Ethiopia: The Cry of the Imburi.
Featured Image by Steve Evans from Citizen of the World, CC BY 2.0 <https://creativecommons.org/licenses/by/2.0>, via Wikimedia Commons.
By Rene Wadlow.
The Imburi are spirits that are said to inhabit the forests of Gabon in Equatorial Africa; and who cry out for those who can hear them at times of impending violence or danger. The Imburi have been crying out over the increasing dangers of the conflict in Ethiopia which began on 3 November 2020. However during the past year, the conflict has spread to other parts of Ethiopia and has impacted neighboring countries.
The fighting in Tigray becomes more complex each day as Ethiopian Defense Forces, Eritrean Defense Forces and ethnic militias face Tigrayan forces. There is a build up of Sudanese government forces on the Ethiopian-Sudan border where refugees flee into Sudan. The whole Horn of Africa, already fragile, is in danger of greater destabilization.
For the moment, all efforts for mediation proposed by the United Nations, by the African Union or individual states such as the U.S.A. have been refused by the Ethiopian central government. Many of the former officials of the Tigray Province have fled to other countries. Thus it is not clear who is in a position to negotiate for the Tigray factions were negotiations to be undertaken.
The Office of the U.N. High Commissioner for Human Rights has sent representatives to Ethiopia to collect information on human rights violations related to the conflict in Tigray. With great difficulty some information on massive human rights violations and violations of international humanitarian law has been collected. The U.N. High Commissioner for Human Rights, Michelle Bachelet has spoken out on these violations involving mass killings, rapes, and the abduction of civilians when presenting the report on 3 November 2021 in Geneva.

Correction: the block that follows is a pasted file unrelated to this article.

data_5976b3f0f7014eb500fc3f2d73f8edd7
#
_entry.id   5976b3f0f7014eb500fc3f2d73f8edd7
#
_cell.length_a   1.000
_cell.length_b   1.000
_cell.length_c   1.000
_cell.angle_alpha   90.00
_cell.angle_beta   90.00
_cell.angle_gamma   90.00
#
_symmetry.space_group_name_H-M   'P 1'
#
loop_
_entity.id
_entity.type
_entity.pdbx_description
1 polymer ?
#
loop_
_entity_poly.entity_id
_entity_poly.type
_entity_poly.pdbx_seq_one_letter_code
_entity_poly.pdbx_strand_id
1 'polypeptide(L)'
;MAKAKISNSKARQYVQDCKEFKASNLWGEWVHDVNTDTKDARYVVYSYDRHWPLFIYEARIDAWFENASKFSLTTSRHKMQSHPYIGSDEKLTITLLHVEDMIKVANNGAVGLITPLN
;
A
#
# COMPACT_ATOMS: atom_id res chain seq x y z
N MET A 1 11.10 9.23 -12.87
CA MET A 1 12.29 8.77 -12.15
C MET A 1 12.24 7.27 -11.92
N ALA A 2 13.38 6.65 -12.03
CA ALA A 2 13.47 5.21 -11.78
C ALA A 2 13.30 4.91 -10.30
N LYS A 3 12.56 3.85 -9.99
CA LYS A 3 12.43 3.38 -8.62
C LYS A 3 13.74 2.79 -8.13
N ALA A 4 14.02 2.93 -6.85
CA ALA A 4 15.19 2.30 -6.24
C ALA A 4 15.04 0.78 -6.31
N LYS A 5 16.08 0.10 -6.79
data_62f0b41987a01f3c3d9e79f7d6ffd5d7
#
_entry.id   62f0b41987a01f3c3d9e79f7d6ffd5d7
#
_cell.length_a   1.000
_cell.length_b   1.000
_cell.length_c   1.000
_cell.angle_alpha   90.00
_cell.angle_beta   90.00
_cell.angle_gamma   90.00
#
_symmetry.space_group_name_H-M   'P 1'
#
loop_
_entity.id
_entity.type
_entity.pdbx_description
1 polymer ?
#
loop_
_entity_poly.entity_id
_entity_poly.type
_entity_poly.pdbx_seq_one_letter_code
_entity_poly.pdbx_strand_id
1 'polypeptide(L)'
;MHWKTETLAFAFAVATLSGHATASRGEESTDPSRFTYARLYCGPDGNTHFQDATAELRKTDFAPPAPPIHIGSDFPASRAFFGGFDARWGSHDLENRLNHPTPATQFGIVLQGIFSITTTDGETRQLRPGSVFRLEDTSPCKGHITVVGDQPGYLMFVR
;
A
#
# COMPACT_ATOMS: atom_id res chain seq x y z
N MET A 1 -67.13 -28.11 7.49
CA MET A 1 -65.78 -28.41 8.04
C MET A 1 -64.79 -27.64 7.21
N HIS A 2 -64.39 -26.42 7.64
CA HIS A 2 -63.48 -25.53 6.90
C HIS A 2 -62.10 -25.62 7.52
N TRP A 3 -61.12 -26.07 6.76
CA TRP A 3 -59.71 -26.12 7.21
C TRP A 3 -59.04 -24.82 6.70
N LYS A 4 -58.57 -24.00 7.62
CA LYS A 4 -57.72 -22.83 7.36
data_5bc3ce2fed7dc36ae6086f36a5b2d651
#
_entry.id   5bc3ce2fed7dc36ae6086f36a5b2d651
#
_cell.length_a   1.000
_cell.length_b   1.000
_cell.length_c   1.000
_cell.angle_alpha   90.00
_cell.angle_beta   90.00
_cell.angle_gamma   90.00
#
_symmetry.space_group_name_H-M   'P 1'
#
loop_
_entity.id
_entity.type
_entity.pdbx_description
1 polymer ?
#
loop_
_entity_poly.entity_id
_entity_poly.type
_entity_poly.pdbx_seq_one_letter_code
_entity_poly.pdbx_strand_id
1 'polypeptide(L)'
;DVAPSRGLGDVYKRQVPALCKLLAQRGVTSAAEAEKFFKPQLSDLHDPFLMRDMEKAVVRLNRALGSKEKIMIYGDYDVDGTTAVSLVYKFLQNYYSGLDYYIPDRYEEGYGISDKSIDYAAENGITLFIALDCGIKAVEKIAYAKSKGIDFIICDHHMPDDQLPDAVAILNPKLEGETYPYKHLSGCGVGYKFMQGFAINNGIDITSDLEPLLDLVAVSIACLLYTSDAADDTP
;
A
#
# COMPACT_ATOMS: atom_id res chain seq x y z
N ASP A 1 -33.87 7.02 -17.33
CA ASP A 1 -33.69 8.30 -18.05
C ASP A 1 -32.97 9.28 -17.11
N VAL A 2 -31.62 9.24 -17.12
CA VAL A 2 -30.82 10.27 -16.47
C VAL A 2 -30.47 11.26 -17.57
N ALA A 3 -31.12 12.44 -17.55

Official Portrait of Mrs. President of the Republic Michelle Bachelet Jeria, Period 2014-2018. By Gobierno de Chile, CC BY 3.0 CL <https://creativecommons.org/licenses/by/3.0/cl/deed.en>, via Wikimedia Commons.
However she stressed the difficulties of collecting information and the impossibility to visit certain areas where massive violations were said to have taken place. Amnesty International has also tried to collect information by telephone since its representatives were not allowed to enter the country.
On 2 November 2021, a state of emergency covering all of Ethiopia was declared by the federal government. Arrests of Tigrayans living in the capital Addis-Abeba followed. Travel within the country is limited and heavily controlled by the police and the military. There is talk of a wide-spread roundup of Tigrayans living in Adddis-Abeba and other large cities and placing them in camps. There is an increase in local self-defense groups as fear grips the country.
There are few signs of compromise or a willingness to deal with the deep consequences of the armed conflict. There might be some possibilities for non-governmental, Track II type efforts to see where some progress might be made. The Association of World Citizens, knowing the fragile nature of the confederation of provinces which make up the Ethiopian State had made a first appeal for a ceasefire and negotiations in good faith shortly after fighting had started in early November 2020.
However, for the moment, possibilities for mediation either by governments or NGOs have not been acted upon. A situation which needs to be follow carefully.
Rene Wadlow, President, Association of World Citizens.